The Bureau of Labor Statistics released more sad economic news today. The promised recovery is not coming, in fact, things are worse now than they were back in 2008. Check this article out:
More workers joined the federal government’s disability program in June than got new jobs, according to two new government reports, a clear indicator of how bleak the nation’s jobs picture is after three full years of economic recovery.
The economy created just 80,000 jobs in June, the Bureau of Labor Statistics reported Friday. But that same month, 85,000 workers left the workforce entirely to enroll in the Social Security Disability Insurance program, according to the Social Security Administration.
The disability ranks have outpaced job growth throughout President Obama’s economic recovery. While the economy has created 2.6 million jobs since June 2009, fully 3.1 million workers signed up for disability benefits.
In other words, the number of new disability enrollees has climbed 19% faster than the number of new jobs created during the sluggish recovery.
And the disability ranks will continue to swell. In just the last month, almost 275,000 put in applications for disability benefits. Experts say that more people try to get on disability when jobs are scarce, and changes to eligibility rules enacted back in 1984 have made it far easier to qualify.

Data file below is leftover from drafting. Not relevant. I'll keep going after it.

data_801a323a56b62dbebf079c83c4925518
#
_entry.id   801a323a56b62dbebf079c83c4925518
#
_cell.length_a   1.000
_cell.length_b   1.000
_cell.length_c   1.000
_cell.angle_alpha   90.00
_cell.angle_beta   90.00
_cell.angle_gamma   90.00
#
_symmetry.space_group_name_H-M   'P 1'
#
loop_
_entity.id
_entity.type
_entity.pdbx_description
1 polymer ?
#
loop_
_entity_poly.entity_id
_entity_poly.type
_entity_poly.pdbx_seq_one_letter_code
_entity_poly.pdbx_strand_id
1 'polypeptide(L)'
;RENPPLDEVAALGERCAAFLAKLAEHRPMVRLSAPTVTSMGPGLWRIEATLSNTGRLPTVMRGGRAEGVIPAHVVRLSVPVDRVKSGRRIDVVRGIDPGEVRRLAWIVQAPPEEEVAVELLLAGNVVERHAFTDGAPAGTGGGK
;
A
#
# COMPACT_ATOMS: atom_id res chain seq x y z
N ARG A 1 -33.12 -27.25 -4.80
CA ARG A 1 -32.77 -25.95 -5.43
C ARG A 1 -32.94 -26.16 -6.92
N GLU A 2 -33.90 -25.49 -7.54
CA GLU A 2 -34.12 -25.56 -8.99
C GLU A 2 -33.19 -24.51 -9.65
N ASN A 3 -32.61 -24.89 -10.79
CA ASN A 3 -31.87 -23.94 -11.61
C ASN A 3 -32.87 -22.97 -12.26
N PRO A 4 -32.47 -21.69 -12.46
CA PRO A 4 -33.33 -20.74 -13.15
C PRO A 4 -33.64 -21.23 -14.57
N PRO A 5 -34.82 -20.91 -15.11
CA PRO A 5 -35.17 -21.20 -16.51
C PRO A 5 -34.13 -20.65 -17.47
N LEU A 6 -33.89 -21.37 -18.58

In addition, while job growth has been very weak during the recovery, the total number of people who’ve dropped out of the labor force entirely has exploded, climbing 7.3 million since June 2009, and IBD analysis of BLS data show. Some of them aged into retirement, but most either signed up for disability, stayed in school, moved back in with parents, or just quit looking for a job.
As a result, the “labor force participation rate” — the number of people who have jobs or actively looking for one compared with the entire working-age population — is now 63.8%, down from 65.7% in June 2009. This participation rate is lower than it’s been in 30 years. In previous recoveries, the labor participation rate has almost always risen, not fallen.
Other indicators from the BLS report showing that the three-year-old economic recovery isn’t producing jobs in adequate numbers:
The unemployment level has been above 8% for 41 consecutive months. To put that in perspective, in the previous 60 years, the unemployment rate topped 8% in a total of only 39 months.
The number of people with jobs is still nearly 5 million below its pre-recession peak.
The number of long-term unemployed — those out of work 27 weeks or more — is still 5.4 million — almost one million higher than when the recovery began three years ago, and almost twice the level it ever reached prior to Obama’s recovery.
The median length of unemployment is 19.8 weeks. Throughout Obama’s recovery, it has averaged 20.6 weeks. Prior to Obama, that number had had never exceeded 10.5 weeks.
The poor recovery has also driven people to sign up for food stamps in record numbers. Between June 2009 and April 2012, food stamp enrollment climbed 11.3 million — a 32% increase — according to the Department of Agriculture.
In addition, the soft jobs market has driven median household incomes down more after the recession ended than during the recession itself, according the Sentier Research, which tracks monthly household income.
After adjusting for inflation, median annual household income dropped 5.3% between June 2009 and May 2012. In contrast, median incomes dropped 2.6% during the 18-month recession, Sentier found.
“The recession was bad enough,” said Sentier’s Gordon Green, “but what’s extraordinary is the even larger decline during this so-called economic recovery.”
It shows, Green said, “how much ground we have to make up just to get back to where we were.”
Thanks for your attention.